Foord International Feeder Fund
CLOSED TO NEW INVESTMENT
For conservative, absolute return-oriented investors in global markets
The fund aims to achieve meaningful inflation-beating US$ returns over rolling five-year periods from a conservatively managed portfolio of global investments reflecting Foord's prevailing best investment view.
FOR SOUTH AFRICAN INVESTORS
• With a moderate risk profile
• Requiring diversification through investments not available in South Africa
• Seeking to hedge rand depreciation.
|Year||Fund Return %||Benchmark Return %||SA Inflation %|
|2006 (from 01/Mar)||24.9||28.4||5.0|
To achieve meaningful US inflation-beating ZAR equivalent returns over a full investment cycle.
Longer than three years.
1 March 2006
R50 000 lump sum or R1 000 per month
The portfolio may only invest in cash and one other collective investment scheme.
The Foord International Fund, in which the fund invests, does not distribute its income.
Marginal to zero income yield as the Foord International Fund is a roll-up fund and does not distribute its income.
Fully invested in the Foord International Fund, sub-fund of Foord SICAV, domiciled in Luxembourg.
|Risk of loss||
Currency volatility means risk of loss in the short term is high. In general, the risk of loss is lower than that of the average foreign equity fund.
|Security description||Asset class||Market||Portfolio weight %|
|ETFS Physical Gold||Commodity||GB||7.1|
|Nagacorp 9.375% 21/05/2021||Bond||SG||5.8|
|Roche Holding AG||Equity||CH||4.4|
|CVS Health Corp||Equity||US||4.2|
|Wheaton Precious Metals Corp||Equity||US||3.6|
|Johnson and Johnson||Equity||US||3.5|
Monthly Commentary – December 2020
- Developed market equities (+4.2%) again reached new highs—the approval of the first COVID-19 vaccines by US, UK and EU regulators and (delayed) passage of a $900 billion US pandemic relief bill drove markets
- Improving global economic sentiment propelled emerging markets (+7.4%) higher—commodity exporters Brazil (+13.6%) and Russia (+10.1%) led returns, boosted by increases in underlying commodity prices including oil (+8.9%) and iron ore (+25.1%)
- Developed market bond yields diverged modestly—European sovereign yields declined on reaccelerating COVID-19 infections, while US yields edged higher on a modest improvement in US employment and the COVID-19 vaccine approvals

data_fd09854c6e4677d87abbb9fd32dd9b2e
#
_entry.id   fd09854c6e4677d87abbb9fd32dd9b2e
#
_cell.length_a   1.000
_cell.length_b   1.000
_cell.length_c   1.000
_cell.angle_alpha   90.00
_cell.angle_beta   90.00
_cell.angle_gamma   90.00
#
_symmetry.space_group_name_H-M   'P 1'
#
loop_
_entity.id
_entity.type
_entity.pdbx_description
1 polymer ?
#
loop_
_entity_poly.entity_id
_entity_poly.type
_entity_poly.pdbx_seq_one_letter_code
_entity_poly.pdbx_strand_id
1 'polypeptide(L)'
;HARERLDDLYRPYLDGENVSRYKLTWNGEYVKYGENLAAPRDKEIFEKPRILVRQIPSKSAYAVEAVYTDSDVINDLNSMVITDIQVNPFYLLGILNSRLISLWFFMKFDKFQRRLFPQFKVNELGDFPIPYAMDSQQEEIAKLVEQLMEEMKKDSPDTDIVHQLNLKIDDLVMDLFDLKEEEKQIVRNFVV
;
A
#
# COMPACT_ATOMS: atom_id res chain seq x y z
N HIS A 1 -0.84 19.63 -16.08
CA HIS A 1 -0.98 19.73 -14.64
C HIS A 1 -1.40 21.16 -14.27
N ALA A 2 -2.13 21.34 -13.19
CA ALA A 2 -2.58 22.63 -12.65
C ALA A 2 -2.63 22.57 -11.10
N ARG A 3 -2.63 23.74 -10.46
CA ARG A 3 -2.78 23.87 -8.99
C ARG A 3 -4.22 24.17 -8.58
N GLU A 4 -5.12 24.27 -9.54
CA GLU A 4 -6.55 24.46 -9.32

- The US dollar continued to weaken against most emerging market currencies and the majors—improving global economic prospects and an 11th hour Brexit trade deal led to gains for the euro (+2.3%) and British pound (+2.4%)
- Industrial commodities oil (+8.9%), copper (+2.7%) and iron ore (+25.1%) rose on expectations that production, distribution and uptake of COVID-19 vaccines may be enough to curtail the pandemic and accelerate global growth in 2021—precious metals gold (+6.6%) and silver (19.6%) rebounded after three months of retreat
- UK utility SSE PLC (+11.8%) and Hong-Kong property developer Wharf REIC (+11.9%) contributed the most to performance—Chinese insurer PICC Property & Casualty (-8.3%), detracted
- The managers continue to favour equities over other asset classes—mindful of elevated equity valuations, however, the managers also hold cash, precious metals and a modest derivative position to hedge against a potential market retracement
- The rand (+5.0% vs the US dollar) gained on broad-based dollar weakness and positive emerging markets sentiment on COVID-19 vaccine news and expectations for accelerating global economic growth in 2021—despite recent dollar weakness, the rand (-5.0%) is weaker over 2020 and remains vulnerable over the longer term
The standard charge rate is a fixed fee of 0.35% plus VAT. A 1.00% annual fee is levied in the Foord International Fund.
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